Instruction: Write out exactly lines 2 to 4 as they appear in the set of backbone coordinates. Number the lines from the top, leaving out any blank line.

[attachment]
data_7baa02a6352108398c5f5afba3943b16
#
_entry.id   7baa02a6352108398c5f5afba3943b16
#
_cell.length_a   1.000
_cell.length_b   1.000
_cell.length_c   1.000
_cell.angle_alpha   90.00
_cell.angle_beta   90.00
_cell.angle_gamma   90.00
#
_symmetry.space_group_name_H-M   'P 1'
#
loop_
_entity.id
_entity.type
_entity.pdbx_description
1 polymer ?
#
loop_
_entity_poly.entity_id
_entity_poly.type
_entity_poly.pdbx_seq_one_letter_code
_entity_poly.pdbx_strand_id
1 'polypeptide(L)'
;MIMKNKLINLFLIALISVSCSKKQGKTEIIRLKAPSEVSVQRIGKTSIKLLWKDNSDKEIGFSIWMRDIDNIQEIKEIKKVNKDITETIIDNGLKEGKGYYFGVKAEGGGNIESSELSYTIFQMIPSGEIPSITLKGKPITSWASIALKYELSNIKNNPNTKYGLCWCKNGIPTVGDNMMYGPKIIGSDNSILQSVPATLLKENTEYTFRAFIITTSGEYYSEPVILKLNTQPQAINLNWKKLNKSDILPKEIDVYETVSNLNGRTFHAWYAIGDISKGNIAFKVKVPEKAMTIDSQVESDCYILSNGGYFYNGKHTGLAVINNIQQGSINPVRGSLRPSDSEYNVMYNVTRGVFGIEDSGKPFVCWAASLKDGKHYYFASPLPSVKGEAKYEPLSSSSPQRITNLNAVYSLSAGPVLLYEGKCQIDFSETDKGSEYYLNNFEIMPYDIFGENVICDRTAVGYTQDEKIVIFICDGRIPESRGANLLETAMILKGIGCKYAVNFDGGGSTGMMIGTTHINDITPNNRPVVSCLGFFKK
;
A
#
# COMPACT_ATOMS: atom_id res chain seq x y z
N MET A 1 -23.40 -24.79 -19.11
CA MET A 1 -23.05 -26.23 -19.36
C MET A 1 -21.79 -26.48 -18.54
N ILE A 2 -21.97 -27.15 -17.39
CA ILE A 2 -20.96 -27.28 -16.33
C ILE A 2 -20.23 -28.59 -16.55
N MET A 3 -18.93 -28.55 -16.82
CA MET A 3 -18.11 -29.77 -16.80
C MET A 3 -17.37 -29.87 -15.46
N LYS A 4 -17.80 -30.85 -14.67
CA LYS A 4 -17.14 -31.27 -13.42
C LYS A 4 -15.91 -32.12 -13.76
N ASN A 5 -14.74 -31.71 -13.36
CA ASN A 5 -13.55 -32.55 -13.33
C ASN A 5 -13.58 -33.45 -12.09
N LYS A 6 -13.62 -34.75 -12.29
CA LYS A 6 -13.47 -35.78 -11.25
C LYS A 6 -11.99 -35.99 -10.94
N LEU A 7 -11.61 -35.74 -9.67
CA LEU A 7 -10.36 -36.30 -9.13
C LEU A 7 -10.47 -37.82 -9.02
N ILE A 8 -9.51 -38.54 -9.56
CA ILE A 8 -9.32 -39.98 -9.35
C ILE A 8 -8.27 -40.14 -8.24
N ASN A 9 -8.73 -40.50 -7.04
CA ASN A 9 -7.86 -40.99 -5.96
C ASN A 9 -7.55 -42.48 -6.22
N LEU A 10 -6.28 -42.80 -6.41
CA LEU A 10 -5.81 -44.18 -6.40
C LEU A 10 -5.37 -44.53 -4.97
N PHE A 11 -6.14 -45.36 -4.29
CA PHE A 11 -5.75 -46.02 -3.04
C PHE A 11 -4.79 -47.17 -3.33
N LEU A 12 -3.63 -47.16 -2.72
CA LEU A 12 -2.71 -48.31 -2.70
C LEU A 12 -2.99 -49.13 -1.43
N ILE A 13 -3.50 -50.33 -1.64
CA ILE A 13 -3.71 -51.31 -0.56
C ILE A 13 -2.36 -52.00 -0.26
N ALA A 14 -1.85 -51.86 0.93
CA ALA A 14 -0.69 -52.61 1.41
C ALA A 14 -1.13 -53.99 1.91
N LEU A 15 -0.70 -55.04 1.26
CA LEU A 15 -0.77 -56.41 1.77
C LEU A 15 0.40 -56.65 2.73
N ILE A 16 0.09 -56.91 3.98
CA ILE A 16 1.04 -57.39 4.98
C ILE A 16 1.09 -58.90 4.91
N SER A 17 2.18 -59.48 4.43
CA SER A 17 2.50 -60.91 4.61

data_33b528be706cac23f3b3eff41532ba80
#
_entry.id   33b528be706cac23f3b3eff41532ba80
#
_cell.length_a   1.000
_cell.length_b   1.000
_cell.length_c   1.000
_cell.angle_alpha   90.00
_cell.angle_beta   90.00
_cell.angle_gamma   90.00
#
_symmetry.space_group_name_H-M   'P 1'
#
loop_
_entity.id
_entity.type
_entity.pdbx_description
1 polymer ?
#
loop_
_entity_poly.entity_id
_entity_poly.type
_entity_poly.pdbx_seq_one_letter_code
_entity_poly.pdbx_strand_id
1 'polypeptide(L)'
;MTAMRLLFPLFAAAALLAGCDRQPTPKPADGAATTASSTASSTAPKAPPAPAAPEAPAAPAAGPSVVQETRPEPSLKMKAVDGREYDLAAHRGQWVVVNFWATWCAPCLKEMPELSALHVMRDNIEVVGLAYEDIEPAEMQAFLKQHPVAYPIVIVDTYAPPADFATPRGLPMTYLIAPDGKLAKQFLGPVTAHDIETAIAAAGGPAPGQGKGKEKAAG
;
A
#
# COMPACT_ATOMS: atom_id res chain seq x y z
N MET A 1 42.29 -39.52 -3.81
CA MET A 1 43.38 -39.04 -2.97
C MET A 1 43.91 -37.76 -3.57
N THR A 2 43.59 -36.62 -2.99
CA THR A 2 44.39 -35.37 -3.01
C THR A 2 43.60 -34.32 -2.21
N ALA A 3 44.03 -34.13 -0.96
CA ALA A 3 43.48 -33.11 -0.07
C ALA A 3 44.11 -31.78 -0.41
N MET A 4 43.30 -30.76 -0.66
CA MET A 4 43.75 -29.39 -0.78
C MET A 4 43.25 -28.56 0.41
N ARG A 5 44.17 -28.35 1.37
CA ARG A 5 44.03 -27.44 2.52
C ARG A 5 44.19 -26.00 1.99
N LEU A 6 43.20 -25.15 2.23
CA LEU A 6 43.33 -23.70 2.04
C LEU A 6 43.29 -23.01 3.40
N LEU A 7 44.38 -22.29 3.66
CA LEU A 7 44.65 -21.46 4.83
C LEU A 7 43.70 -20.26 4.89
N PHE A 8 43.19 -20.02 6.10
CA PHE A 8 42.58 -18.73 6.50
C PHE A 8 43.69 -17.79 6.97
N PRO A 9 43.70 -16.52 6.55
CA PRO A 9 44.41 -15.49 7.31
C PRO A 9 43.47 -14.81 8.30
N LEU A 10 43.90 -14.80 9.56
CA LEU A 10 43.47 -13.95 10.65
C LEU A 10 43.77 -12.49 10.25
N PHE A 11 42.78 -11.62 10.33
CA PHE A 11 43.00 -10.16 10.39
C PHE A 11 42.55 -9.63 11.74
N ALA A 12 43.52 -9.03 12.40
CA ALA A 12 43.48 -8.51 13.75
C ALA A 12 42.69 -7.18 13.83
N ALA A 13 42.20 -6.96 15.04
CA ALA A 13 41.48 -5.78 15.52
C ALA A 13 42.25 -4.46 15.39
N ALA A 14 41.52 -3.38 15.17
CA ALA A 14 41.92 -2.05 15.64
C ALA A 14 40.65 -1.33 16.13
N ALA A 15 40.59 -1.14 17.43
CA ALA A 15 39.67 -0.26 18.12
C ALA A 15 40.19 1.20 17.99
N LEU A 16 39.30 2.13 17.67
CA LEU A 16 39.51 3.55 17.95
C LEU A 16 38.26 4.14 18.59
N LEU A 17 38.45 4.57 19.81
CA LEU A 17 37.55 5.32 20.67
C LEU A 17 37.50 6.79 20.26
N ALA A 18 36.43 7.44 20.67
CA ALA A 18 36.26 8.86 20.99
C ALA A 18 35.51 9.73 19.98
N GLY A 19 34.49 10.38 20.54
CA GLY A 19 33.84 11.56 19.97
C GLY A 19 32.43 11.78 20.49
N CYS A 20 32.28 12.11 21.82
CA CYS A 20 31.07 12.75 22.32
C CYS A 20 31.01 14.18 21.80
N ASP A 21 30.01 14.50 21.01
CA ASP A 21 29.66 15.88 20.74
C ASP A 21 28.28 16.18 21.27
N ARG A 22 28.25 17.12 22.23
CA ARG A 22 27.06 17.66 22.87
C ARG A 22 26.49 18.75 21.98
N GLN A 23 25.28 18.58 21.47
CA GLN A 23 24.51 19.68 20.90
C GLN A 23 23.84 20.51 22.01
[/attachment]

#
_entry.id   7baa02a6352108398c5f5afba3943b16
#